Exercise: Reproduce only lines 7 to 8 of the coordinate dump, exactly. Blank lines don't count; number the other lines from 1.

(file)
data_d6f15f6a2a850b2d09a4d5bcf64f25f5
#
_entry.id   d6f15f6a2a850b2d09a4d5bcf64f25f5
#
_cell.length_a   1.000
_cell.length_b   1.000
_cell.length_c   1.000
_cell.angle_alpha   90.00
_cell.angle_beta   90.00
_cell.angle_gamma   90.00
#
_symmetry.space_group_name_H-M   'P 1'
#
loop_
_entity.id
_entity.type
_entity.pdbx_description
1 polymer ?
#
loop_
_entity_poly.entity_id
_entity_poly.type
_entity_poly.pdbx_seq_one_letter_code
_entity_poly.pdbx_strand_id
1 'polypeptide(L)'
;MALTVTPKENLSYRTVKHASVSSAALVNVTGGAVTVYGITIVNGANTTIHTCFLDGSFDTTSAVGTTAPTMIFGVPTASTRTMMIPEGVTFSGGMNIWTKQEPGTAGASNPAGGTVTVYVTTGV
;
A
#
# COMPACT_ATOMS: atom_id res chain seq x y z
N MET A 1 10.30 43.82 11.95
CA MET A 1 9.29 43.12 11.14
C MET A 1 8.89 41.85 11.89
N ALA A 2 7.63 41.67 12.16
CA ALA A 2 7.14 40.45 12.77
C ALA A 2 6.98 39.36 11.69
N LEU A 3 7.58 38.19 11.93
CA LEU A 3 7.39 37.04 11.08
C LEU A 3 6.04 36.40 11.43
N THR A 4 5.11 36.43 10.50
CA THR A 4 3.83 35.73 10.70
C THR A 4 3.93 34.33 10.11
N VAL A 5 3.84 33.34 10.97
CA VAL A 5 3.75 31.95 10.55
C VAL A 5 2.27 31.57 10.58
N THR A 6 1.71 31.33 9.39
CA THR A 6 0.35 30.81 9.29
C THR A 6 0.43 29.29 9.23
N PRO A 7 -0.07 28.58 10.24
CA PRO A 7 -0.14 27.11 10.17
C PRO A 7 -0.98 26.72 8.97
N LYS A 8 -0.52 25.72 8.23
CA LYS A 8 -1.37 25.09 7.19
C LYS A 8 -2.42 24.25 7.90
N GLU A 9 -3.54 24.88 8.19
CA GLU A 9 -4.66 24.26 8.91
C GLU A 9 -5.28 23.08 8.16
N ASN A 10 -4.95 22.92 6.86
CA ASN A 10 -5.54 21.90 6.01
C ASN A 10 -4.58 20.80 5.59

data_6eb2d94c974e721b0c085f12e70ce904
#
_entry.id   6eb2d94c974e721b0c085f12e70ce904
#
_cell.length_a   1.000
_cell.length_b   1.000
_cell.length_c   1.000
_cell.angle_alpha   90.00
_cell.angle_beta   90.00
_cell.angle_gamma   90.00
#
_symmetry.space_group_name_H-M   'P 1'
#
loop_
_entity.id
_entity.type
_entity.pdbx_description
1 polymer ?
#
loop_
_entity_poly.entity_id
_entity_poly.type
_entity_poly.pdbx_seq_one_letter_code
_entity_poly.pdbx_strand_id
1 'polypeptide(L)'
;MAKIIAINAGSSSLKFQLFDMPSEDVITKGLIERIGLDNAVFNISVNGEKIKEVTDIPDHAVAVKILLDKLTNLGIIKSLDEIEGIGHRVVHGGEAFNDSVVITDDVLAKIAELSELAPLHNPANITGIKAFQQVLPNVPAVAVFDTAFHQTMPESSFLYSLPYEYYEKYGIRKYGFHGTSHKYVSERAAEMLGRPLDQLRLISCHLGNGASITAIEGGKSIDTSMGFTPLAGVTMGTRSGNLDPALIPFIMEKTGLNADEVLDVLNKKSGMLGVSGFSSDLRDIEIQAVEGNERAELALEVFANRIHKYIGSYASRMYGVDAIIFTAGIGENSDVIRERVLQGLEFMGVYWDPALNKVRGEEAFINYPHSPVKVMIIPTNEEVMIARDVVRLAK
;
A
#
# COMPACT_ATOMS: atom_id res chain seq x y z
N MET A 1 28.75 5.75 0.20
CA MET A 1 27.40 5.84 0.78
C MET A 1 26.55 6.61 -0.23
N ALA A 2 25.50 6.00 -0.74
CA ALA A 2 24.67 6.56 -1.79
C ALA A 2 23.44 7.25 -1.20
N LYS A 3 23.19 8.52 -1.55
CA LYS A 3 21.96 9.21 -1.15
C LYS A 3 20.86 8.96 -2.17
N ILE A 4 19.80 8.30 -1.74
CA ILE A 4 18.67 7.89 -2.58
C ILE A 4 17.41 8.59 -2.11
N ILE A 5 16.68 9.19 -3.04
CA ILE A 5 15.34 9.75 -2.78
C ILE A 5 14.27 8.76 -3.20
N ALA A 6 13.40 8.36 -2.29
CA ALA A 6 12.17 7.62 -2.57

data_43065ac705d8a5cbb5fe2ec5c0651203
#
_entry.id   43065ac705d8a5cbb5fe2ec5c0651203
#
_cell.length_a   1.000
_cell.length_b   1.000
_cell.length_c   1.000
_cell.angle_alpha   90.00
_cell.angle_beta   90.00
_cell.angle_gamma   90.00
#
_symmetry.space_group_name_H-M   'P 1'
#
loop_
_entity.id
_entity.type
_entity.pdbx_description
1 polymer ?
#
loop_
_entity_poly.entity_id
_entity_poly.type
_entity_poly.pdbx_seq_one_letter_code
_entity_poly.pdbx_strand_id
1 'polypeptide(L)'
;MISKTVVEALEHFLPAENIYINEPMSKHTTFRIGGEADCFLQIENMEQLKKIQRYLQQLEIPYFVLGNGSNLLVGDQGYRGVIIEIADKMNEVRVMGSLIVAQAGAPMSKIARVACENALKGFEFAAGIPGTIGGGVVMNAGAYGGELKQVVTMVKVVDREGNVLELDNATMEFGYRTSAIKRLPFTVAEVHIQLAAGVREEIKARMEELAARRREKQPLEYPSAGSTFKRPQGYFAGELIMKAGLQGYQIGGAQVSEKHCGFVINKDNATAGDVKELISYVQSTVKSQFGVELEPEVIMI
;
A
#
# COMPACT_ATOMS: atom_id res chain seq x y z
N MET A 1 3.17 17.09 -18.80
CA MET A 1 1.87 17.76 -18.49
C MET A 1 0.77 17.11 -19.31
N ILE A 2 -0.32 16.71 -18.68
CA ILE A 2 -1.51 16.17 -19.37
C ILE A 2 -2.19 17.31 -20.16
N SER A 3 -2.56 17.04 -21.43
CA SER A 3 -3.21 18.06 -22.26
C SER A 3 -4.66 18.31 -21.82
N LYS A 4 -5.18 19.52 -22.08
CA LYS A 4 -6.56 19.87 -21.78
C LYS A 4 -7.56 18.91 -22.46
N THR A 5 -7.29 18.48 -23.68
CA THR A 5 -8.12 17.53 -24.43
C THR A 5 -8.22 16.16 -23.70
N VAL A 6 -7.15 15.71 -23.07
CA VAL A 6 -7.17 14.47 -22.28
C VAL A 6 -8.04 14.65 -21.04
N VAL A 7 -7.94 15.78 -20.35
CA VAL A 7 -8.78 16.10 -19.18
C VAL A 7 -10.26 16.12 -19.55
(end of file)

_cell.length_c   1.000
_cell.angle_alpha   90.00